three the flex is more of a wagon. it lacks a taller seat of the SUV's people really like, and it lacks width and cargo capacity. although, i do not know what its cargo hold space can hold vs. a Flex. remember, the edge is only a 2 row.

the lambda styling is pretty nice. and it balances sporty and trucky very well. i expect the explorer to represent its trucky past but maybe have a little bit of contemporary crossover style blended in. but you will not mistake it for a cx-9.

to be honest i really didn't like the explorer america concept.

think of it this way. the edge is for the outgoing single or couples with no offspring or maybe they just don't want to telegraph the hard reality that they are getting old and have spawned. the flex is for the mentally complex and aloof folks, and those who think they are getting on some sort of trend. the explorer really represents ford trying to claim back some volume in the large people mover segments.

personally i think the flex is vulnerable for extinction unless they get rid of the weird factor and add cargo space and girth. or really ford, just bring back the minivan. with awd this time.

i actually can't wait to see the ecoboost application in these ford suv products. for example, if they can trim the curb weight of the edge like has been discussed with lots of weight saving high strength steel, and the 4 cylinder engine and front drive, i hope the edge can boost its mpg numbers up to a much better level.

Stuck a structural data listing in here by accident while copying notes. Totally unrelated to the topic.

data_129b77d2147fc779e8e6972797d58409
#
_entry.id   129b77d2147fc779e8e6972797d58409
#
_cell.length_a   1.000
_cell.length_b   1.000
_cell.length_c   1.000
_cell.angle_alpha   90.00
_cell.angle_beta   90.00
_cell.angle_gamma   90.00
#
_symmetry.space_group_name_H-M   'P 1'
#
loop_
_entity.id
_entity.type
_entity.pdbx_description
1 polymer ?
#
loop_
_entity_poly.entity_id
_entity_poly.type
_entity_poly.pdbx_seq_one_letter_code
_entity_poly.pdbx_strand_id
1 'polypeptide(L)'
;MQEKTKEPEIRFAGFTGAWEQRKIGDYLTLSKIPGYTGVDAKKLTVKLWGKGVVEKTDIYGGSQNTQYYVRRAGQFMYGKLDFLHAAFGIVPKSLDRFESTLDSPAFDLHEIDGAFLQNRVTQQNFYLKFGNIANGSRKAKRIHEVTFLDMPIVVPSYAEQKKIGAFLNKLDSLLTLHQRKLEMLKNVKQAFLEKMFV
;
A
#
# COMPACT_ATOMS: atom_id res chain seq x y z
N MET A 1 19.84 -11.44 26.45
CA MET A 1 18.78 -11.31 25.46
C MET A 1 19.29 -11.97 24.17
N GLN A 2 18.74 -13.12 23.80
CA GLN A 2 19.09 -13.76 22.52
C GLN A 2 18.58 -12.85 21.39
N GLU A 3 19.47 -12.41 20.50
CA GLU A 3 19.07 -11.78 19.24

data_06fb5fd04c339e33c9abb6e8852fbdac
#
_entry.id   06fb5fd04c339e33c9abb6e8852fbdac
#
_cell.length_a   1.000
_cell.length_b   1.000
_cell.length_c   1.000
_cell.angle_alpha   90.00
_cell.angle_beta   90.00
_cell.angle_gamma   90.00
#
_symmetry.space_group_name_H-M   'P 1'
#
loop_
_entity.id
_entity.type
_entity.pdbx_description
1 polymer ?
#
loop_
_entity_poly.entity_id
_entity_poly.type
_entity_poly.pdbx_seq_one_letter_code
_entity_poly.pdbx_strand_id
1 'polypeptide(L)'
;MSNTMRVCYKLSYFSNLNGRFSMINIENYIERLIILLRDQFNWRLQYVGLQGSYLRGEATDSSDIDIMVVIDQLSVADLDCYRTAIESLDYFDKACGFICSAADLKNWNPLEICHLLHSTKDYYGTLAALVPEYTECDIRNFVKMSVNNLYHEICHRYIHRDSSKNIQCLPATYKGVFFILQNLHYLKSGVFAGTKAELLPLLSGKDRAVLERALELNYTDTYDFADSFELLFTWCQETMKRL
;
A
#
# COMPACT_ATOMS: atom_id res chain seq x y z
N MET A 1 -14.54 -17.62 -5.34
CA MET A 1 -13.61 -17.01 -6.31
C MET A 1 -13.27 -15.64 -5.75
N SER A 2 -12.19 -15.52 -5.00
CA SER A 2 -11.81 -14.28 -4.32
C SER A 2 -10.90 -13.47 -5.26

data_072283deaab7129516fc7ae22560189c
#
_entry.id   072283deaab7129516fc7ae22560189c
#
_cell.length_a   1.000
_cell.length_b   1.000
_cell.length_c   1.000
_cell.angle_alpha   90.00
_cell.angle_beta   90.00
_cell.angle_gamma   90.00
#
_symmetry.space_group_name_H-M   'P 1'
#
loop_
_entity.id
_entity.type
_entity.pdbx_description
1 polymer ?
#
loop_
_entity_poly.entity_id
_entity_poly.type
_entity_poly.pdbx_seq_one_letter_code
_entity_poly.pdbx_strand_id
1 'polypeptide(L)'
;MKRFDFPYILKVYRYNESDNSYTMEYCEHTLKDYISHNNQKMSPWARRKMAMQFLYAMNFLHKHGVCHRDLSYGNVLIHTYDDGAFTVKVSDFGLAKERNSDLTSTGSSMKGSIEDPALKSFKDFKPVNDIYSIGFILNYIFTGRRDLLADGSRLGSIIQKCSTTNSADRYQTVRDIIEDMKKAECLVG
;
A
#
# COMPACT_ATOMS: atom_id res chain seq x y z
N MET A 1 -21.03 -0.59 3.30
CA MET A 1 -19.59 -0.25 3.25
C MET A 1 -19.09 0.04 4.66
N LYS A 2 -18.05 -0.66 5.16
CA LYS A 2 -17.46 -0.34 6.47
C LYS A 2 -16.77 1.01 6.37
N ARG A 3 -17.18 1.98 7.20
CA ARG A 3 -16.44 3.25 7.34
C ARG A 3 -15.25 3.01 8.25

Edited by regfootball
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yep, that works.

to me, the Explorer needs to be a tish bigger than its current incarnation. the edge is PERFECT size. the escape is not a bad size vehicle actually (although the outlander has the best cargo area in that segment). the Flex really needs more girth and cargo capacity, somewhere closer to a minivan or expedition.

I wish Ford would build a vehicle the size of the expedition, on a unibody chassis, with the 3.5 ecoboost and like an 8 speed automatic.

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there are still plenty of folks who want big vehicles.

the lambdas actually are not all that far off in size from a basic expedition. the exp weighs more due to its full frame construction. you could likely take at least 500 pounds off an exp just with a new chassis approach. the v6 ecoboost could power it nicely and it would return epa ratings probably at least 15% better than a fuel sucking v8 expe, but for a vehicle the same size and possibly even better passenger and cargo space in the rear.

lots of folks who have extended families and take trips, or folks in rural areas like big vehicles. hockey parents who schlep 6 kids and hockey gear hundreds of miles for weekend hockey tournaments and such love vehicles like suburbans. but this breed can be improved for people transport and does not need to lose its size.

you might only be talking 30k units a year but if you invested in a platform like that it would be for ten years. and it would be a lot more functional than say, a 3 ton ugly Q7.

there is even a market out there that is being neglected. the four row vehicle. lots of schools, universities, daycares, churches, rental shuttles, hotel shuttles, etc. like to purchase 4 row vehicles for special student transport, or field trips, etc. the Savana Express type vehicles always defaulted to being that type of vehicle but their vehicle dynamics are poor.

Edited by regfootball